Air conditioning your boat from the Sun
Simon Boyde, Storm Force Marine Ltd
When I first wrote an article on this nine years ago the inescapable conclusion was that generators were absolutely going to be necessary if you wanted to aircondition a cabin on your boat. Technology has moved on now:
Winter time is coming up and who needs air conditioning? Mmm – on that cruise to the Philippines at Easter, or even the summer races to Macau and Mirs Bay you might change your mind and of course, the time to get major work like this done on a boat is over winter when you are less likely to be using it.
Now, on a big motor boat we have great things called engine rooms where we can put the necessary generators etc so its all nice and quiet at night. On a sailing boat we rarely have that luxury so we have to put up with noisy nights.
So why not run it from the batteries?
Indeed why not: inverters and inverter chargers from Victron Energy are well proven and very reliable, typically outlasting generators even.
Variable speed compressor airconditioners from Frigomar pull tiny loads in comparison with their competition and they have no starting surge to speak of as of course you start the compressor at low speed. Couple this with an efficient pump (Frigomar recommend the 90W VMD40 pump for this unit) and we end up with a very very low power requirement indeed. After all, if we are looking to cool one cabin down, most of the effort in cooling this cabin occurs in the first hour when the compressor might run at high speed in order to pump the existing heat away. Subsequently the airconditioner will automatically drop down to a lower speed (meaning that it runs at a much lower power) as all it has to do now is maintain the air temperature.
To take an example of the power required:
the Frigomar variable speed compressor 597NT self contained airconditioner draws between 326W (in ECO mode, 4800btu) and 680W (max output 10,000btu).
The VMD40 pump needs 90W
For the first hour we run the airconditioner at maximum power (10,000btu). For next nine hours of our ten hour cabin cooling time it runs at a low setting of 4800btu.
For all ten hours the pump runs at 90W continuous
So over ten hours we draw 1×680 + 9×326 + 10×90 Wh of energy which adds up to 4514Wh. Our maximum draw is 770W so a Victron Multi Plus 2000W inverter charger can run this with ease.
Normally we think of Amp-Hours in terms of battery capacity on a boat. At a nominal 12V 4514Wh is 376AH.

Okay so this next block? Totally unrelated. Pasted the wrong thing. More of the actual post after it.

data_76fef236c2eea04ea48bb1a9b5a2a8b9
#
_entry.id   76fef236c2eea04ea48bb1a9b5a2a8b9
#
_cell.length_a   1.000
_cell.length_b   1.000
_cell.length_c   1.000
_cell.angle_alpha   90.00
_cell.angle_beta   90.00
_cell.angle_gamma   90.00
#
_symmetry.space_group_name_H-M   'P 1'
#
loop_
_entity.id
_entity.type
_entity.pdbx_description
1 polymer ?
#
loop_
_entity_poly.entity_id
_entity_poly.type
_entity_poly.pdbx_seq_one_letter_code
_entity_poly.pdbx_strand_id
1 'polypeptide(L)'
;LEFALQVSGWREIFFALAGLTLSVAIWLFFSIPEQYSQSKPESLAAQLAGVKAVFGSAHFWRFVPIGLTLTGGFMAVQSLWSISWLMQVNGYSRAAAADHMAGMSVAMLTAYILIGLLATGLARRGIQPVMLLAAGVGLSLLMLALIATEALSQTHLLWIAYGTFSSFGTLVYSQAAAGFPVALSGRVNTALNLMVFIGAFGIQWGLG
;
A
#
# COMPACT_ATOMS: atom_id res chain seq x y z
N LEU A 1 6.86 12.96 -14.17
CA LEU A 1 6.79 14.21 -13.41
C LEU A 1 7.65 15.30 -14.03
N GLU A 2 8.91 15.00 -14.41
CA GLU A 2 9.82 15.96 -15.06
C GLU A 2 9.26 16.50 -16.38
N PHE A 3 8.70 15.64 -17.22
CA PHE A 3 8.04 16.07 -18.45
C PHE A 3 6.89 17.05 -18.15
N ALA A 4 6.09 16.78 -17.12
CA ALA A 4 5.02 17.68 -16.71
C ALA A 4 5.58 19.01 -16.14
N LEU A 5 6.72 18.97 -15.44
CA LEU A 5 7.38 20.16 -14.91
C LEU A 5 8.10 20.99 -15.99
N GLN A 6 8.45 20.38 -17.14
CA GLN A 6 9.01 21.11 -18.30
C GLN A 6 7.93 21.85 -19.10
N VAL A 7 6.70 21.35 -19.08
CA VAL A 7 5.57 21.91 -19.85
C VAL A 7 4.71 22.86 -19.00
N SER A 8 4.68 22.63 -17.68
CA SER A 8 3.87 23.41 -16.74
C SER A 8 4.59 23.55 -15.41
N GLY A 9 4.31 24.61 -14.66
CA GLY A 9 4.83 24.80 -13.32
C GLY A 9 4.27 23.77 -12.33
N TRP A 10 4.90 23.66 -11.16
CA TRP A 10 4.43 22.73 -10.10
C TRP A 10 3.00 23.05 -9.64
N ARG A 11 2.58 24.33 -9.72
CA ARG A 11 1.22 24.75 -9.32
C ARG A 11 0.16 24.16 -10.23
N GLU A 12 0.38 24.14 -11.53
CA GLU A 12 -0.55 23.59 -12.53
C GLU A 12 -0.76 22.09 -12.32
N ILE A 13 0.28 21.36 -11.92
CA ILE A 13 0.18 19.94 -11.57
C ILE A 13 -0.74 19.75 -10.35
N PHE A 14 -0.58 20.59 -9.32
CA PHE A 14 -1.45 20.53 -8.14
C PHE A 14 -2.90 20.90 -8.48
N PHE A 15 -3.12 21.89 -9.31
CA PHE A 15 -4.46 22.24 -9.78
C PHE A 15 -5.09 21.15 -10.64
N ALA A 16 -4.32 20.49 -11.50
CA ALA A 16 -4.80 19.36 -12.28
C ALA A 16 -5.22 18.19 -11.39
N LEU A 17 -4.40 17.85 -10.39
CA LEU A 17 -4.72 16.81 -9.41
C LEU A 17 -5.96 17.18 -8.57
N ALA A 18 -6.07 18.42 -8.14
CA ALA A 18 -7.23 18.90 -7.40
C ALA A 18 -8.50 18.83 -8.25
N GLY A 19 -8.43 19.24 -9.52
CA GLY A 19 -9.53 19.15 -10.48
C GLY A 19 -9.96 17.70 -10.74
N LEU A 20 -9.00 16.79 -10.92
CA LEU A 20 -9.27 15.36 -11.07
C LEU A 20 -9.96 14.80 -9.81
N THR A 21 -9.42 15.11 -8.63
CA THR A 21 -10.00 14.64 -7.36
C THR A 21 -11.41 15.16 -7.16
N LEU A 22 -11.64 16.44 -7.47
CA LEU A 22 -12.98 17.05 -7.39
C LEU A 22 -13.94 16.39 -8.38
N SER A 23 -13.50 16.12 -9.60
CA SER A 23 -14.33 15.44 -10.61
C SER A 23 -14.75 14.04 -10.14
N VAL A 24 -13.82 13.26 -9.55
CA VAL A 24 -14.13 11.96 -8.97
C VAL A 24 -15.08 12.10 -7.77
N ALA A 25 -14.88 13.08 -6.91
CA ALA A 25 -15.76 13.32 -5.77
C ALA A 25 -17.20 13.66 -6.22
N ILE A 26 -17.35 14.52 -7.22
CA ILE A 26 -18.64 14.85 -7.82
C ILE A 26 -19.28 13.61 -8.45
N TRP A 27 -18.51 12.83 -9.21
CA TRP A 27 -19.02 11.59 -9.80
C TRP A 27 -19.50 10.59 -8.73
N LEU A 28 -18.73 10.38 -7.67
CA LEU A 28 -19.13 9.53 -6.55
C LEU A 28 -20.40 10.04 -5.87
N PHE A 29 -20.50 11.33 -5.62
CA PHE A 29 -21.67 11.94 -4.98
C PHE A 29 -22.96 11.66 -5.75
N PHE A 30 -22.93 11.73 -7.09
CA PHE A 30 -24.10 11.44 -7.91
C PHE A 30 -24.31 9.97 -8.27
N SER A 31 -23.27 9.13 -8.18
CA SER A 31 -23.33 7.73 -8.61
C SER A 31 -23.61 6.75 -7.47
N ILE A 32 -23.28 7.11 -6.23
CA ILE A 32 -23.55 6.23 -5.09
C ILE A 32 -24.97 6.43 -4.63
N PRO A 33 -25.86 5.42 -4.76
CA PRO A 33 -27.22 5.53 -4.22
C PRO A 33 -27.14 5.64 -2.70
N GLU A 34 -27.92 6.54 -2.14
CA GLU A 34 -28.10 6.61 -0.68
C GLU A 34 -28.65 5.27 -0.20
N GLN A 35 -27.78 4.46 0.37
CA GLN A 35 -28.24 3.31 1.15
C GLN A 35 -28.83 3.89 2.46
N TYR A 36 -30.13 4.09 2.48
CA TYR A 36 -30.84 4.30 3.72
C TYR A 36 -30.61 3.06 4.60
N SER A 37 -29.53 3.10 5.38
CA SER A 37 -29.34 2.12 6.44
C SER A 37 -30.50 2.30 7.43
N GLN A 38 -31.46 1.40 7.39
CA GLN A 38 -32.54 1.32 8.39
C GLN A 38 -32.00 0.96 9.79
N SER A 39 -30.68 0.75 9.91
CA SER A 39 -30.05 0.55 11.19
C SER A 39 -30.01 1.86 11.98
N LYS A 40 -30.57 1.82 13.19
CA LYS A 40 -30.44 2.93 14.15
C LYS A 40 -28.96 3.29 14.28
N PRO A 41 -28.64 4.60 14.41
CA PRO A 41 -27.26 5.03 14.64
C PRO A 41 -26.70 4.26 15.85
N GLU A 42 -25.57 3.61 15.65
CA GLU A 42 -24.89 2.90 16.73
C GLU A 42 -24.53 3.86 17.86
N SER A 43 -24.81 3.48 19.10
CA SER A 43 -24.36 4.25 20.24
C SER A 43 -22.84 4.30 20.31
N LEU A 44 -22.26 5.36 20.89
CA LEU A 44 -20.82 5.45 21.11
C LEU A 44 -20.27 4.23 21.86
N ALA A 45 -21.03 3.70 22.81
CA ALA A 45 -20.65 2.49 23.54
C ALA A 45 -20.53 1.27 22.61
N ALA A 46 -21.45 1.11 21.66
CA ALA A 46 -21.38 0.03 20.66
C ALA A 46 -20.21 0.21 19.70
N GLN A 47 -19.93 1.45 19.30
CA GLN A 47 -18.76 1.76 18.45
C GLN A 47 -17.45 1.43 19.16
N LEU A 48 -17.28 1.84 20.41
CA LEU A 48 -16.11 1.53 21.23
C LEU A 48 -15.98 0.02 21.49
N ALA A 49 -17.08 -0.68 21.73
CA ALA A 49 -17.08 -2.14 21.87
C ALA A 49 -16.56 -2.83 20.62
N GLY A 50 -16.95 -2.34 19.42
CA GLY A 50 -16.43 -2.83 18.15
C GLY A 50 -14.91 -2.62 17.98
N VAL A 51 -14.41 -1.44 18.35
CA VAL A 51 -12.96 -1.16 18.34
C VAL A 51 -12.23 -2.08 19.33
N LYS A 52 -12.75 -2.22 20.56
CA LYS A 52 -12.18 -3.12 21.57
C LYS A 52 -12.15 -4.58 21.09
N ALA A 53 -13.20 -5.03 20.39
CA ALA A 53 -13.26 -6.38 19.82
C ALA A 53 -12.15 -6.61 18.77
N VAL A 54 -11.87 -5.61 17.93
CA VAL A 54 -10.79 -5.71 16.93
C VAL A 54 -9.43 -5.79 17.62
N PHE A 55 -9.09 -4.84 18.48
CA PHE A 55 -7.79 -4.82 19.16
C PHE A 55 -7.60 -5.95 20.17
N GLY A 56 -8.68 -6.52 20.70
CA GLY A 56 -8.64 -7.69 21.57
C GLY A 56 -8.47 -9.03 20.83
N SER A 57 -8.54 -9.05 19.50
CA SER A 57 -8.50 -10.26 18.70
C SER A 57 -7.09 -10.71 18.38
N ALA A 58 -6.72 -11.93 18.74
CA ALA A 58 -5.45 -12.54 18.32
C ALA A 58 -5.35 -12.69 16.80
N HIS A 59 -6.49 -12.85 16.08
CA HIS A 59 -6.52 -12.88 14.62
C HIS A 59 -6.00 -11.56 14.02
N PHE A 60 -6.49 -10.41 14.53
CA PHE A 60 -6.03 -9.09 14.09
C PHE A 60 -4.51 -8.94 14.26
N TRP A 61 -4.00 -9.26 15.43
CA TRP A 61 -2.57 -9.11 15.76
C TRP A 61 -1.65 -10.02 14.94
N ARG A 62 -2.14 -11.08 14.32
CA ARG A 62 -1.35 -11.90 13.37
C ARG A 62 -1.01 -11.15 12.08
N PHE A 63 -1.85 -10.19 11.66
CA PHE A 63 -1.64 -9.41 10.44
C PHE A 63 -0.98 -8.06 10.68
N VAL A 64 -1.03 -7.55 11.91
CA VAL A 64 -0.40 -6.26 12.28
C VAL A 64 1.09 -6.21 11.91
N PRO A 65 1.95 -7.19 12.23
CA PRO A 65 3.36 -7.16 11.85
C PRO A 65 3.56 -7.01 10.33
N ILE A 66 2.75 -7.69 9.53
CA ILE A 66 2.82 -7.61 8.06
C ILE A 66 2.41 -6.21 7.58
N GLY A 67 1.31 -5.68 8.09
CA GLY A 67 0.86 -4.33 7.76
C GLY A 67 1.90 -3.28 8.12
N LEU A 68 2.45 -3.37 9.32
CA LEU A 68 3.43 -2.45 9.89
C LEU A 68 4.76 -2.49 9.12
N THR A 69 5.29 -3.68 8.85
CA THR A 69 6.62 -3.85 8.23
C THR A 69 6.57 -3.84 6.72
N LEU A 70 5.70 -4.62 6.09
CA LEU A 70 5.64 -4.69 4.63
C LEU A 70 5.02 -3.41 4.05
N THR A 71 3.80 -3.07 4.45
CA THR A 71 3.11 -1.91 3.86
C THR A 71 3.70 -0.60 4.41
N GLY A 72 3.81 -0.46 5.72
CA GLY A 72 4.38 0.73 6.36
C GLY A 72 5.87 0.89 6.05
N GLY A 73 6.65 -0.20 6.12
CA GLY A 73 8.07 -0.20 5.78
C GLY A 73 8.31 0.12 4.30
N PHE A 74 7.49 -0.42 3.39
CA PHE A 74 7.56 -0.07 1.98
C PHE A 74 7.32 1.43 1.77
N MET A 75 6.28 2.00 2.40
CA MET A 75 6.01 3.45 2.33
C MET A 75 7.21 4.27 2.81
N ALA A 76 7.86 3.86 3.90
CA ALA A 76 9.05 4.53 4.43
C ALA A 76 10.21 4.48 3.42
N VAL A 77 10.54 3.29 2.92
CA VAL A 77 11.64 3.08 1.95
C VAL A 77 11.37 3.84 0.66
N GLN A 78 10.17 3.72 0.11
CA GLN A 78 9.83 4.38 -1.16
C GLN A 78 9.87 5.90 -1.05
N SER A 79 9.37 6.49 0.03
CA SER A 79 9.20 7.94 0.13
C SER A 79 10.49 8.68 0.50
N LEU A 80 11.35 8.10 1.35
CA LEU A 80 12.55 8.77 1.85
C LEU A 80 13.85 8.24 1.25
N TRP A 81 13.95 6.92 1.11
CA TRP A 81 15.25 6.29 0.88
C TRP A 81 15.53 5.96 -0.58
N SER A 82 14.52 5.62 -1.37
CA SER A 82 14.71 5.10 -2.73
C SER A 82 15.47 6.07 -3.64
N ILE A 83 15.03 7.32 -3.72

So if we use straight forward AGM deep cycle batteries, which typically we can draw down to 50% capacity and fully recharge around 500 times (this 50% is the deep cycle in the description – normal car batteries or so called “marine” batteries are NOT deep cycle) we would therefore need 376/50% = 752AH or 7 standard 110AH batteries.
So we can have a cool quiet night, but you have to be able to put the power back into your batteries. Easy enough on shore power, just a big marine grade battery charger (and I mean big – you should be charging your batteries at between 10-25% of rated capacity). The stated Victron Multiplus has a built in 80A charger which is sufficient for this. When not on shore power though you are going to have to get the power from somewhere else.
The Open 60s and the round the world boats normally have high grade flexible solar panels which are designed to be able to walk on. Solbian, the Italian company started by Giovanni Soldini, has been building them specifically for marine use for some years. These are a lightweight panel, fully sealed, designed to be walked on and installed in the marine environment. Giovanni has done the Vendee Globe round the world race using these a few times so I think we can call them well tested (!).
Backed with a Victron MPPT solar controller which enables you to chain up several of these in series and we can get some serious power. They can generate around 140W per square meter so if we put 4 of these big panels on the boat we can chuck 560W into the boat in hard direct sunlight. Just enough in fact to recharge our batteries enough for another ten hour run with the airconditioner. Of course it is unlikely that we really could run them on average at peak efficiency so perhaps 6 panels would be a better choice. Or four and some engine run time and the alternator can put some energy back in.
So there we have it: Yes you can aircondition a cabin on a boat from solar power alone.
It is interesting that when I first wrote on this subject back in 2006 we were adding wind generators and diesel generators to the mix. With the new solar technology from Solbian and the ultra low power and airconditioner technology from Frigomar, teamed with the high efficiency inverter chargers and solar controllers from Victron available now we can dispense with the generator and the noisy wind generator. Which means the cost has come down by around around 60%.